clevis-bind-luks man page

clevis-bind-luks — Bind a LUKSv1 device using the specified policy

Synopsis

clevis bind luks [-f] -d DEV [-s SLT] [-k KEY] PIN CFG

Overview

The clevis bind luks command binds a LUKSv1 device using the specified policy. This is accomplished with a simple command:

$ clevis bind luks -d /dev/sda tang ´{"url":...}´

This command performs four steps:

1.

Creates a new key with the same entropy as the LUKS master key.

2.

Encrypts the new key with Clevis.

3.

Stores the Clevis JWE in the LUKS header with LUKSMeta.

4.

Enables the new key for use with LUKS.

This disk can now be unlocked with your existing password as well as with the Clevis policy. Clevis provides two unlockers for LUKS volumes. First, we provide integration with Dracut to automatically unlock your root volume during early boot. Second, we provide integration with UDisks2 to automatically unlock your removable media in your desktop session.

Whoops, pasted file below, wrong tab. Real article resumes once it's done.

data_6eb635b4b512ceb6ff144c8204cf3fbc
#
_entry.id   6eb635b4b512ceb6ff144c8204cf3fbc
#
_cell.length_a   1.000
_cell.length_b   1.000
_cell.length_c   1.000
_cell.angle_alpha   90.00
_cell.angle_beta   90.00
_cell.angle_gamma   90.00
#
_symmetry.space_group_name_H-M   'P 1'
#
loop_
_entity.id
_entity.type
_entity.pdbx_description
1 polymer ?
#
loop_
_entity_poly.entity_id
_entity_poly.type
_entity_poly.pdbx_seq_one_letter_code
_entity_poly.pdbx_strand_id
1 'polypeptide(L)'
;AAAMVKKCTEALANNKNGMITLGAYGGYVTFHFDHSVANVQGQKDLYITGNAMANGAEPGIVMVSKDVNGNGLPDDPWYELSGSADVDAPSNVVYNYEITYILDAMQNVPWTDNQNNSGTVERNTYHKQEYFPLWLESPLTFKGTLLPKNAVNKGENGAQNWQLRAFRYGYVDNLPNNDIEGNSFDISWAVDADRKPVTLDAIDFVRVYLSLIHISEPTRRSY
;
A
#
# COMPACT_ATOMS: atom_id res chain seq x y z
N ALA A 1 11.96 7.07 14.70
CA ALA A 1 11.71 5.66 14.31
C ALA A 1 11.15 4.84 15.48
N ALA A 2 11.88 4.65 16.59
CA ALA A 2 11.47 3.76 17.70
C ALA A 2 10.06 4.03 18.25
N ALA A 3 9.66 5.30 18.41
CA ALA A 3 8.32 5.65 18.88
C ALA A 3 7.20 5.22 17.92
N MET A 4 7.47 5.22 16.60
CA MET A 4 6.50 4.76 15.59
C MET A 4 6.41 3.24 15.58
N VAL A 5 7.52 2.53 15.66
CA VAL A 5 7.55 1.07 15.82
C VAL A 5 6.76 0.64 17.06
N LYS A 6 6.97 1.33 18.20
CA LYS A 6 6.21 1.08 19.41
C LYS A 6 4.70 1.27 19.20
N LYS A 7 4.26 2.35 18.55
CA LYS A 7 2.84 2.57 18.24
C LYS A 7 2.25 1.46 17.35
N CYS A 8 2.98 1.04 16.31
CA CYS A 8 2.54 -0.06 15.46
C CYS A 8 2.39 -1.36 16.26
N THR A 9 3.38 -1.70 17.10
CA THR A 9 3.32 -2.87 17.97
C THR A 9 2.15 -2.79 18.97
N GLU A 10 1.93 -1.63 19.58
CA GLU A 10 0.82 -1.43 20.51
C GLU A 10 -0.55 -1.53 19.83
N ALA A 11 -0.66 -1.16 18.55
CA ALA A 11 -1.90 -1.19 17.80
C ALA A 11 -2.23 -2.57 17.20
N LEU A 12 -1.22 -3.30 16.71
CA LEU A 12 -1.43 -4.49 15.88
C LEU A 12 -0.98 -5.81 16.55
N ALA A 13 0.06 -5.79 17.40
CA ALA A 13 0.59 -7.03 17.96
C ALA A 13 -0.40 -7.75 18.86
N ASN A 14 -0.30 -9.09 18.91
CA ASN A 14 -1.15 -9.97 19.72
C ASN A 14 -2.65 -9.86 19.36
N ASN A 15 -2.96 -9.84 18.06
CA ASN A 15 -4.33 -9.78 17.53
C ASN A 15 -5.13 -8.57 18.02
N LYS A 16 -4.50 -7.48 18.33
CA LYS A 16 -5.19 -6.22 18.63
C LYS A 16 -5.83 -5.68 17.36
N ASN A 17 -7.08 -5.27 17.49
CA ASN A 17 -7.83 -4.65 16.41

Options

-f

Do not prompt for LUKSMeta initialization

-d DEV

The LUKS device on which to perform binding

-s SLT

The LUKSMeta slot to use for metadata storage

-k KEY

Non-interactively read LUKS password from KEY file

-k -

Non-interactively read LUKS password from standard input

Caveats

This command does not change the LUKS master key. This implies that if you create a LUKS-encrypted image for use in a Virtual Machine or Cloud environment, all the instances that run this image will share a master key. This is extremely dangerous and should be avoided at all cost.

This is not a limitation of Clevis but a design principle of LUKS. If you wish to have encrypted root volumes in the cloud, you will need to make sure that you perform the OS install method for each instance in the cloud as well. The images cannot be shared without also sharing a master key.

Author

Nathaniel McCallum <npmccallum@redhat.com>

See Also

clevis-encrypt-http(1), clevis-encrypt-tang(1), clevis-encrypt-sss(1), clevis-decrypt(1)

Referenced By

clevis(1).

June 2017